California lawmakers blasted state water officials Thursday for their oversight of the half-century-old dam that anchors the state's water system in a hearing focusing on the design problems and aging that contributed to the evacuation of nearly 200,000 people downstream.
"This frightens me, that this was built in this manner," state Assemblyman Jim Frazier, a Democrat and an engineer by training, told the state officials overseeing the Oroville Dam, the nation's tallest.
Frazier cited post-crisis inspection reports of concrete as thin as the width of the palm of a hand on Oroville's main spillway. "We have some things we need to address so this doesn't happen again."
Both water-release spillways at the 770-foot-high dam, completed in the late 1960s, washed away during heavy rain and snow in February. Authorities ordered the evacuation of people in parts of three counties downstream, for fear that water was about to spill out of the lake — the state's second-largest — and roar through cities and towns.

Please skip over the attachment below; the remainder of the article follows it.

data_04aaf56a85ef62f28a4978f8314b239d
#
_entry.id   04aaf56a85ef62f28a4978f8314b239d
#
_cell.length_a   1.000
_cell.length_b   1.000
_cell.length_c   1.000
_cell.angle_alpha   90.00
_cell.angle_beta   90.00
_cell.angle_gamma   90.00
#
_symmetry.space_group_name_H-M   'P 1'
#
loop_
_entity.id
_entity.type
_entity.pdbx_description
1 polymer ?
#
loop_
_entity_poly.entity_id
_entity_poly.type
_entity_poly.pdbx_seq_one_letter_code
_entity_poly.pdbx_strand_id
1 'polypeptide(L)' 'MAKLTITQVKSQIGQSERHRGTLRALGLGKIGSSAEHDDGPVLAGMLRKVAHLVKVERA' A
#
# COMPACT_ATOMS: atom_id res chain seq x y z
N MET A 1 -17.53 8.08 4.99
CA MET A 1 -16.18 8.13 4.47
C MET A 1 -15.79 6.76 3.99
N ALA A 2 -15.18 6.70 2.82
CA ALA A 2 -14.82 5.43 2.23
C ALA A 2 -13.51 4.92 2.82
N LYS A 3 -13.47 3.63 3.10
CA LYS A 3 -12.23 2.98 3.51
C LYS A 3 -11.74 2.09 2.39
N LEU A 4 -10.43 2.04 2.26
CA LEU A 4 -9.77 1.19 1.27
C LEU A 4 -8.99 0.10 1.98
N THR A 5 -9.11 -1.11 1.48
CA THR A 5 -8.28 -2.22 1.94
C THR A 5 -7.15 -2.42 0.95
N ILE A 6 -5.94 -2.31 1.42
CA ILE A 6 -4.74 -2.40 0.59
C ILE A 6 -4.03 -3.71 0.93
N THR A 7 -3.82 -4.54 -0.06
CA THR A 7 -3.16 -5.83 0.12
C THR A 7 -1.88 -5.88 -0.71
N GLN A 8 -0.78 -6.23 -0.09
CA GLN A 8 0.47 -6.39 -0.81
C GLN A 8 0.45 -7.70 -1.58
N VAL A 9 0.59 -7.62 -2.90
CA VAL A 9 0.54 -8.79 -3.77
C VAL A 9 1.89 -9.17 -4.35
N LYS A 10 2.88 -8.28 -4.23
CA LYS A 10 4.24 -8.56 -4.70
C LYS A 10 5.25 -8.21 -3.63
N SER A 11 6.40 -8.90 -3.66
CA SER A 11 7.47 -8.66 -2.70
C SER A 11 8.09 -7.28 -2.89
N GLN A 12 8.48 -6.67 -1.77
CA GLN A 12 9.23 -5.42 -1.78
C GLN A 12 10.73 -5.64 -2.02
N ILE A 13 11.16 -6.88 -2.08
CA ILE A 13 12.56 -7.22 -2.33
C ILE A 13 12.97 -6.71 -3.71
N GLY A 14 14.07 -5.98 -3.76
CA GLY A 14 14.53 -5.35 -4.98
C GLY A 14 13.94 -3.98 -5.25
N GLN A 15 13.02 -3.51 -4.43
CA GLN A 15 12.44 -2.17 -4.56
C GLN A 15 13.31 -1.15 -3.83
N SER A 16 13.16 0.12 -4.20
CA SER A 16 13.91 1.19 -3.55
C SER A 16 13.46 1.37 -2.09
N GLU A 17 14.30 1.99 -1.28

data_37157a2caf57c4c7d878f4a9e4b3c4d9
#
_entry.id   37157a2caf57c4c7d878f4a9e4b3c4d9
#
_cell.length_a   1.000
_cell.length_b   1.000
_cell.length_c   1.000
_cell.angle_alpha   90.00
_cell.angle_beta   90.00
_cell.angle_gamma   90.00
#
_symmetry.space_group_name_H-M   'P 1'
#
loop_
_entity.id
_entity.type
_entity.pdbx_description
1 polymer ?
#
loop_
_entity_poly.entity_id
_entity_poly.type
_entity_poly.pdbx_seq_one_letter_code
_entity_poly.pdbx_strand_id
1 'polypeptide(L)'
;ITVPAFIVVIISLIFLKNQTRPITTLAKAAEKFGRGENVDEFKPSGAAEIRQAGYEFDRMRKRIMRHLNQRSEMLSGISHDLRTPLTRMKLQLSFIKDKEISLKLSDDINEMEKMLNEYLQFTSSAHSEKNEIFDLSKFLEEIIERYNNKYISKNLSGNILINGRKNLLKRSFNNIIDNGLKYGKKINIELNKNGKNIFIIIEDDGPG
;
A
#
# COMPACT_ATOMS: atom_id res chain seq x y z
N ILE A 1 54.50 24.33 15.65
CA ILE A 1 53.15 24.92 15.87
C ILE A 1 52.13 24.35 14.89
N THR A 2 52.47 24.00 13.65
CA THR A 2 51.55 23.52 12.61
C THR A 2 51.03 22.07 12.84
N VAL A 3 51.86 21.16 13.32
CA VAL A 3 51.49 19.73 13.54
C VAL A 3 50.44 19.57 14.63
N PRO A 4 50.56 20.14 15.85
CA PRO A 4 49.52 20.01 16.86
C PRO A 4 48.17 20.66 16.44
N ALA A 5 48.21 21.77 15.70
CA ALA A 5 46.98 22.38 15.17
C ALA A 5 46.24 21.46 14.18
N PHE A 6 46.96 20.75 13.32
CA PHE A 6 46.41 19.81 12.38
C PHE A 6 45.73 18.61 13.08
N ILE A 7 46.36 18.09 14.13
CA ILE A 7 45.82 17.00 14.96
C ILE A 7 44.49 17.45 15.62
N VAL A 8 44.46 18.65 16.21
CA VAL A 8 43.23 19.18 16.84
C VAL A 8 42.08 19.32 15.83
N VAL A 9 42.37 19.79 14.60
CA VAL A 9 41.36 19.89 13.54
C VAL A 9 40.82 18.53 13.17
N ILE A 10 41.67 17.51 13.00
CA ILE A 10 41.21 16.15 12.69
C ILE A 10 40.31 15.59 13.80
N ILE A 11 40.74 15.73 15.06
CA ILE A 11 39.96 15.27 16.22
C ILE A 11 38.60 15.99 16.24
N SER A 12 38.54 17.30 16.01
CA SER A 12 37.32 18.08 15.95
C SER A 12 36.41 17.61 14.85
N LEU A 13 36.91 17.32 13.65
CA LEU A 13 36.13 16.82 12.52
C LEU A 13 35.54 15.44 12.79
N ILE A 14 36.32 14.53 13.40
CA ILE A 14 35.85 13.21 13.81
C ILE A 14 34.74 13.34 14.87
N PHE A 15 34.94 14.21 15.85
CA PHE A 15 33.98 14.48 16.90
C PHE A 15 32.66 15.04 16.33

In a hearing in Sacramento on the crisis, lawmakers cited emerging technical reports from two independent teams of experts on the Oroville Dam's two spillways. Problem areas identified so far include concrete that was far thinner than modern standards call for, cracks, tree roots that had blocked spillway drains, and bedrock anchoring the dam that was far weaker than assumed.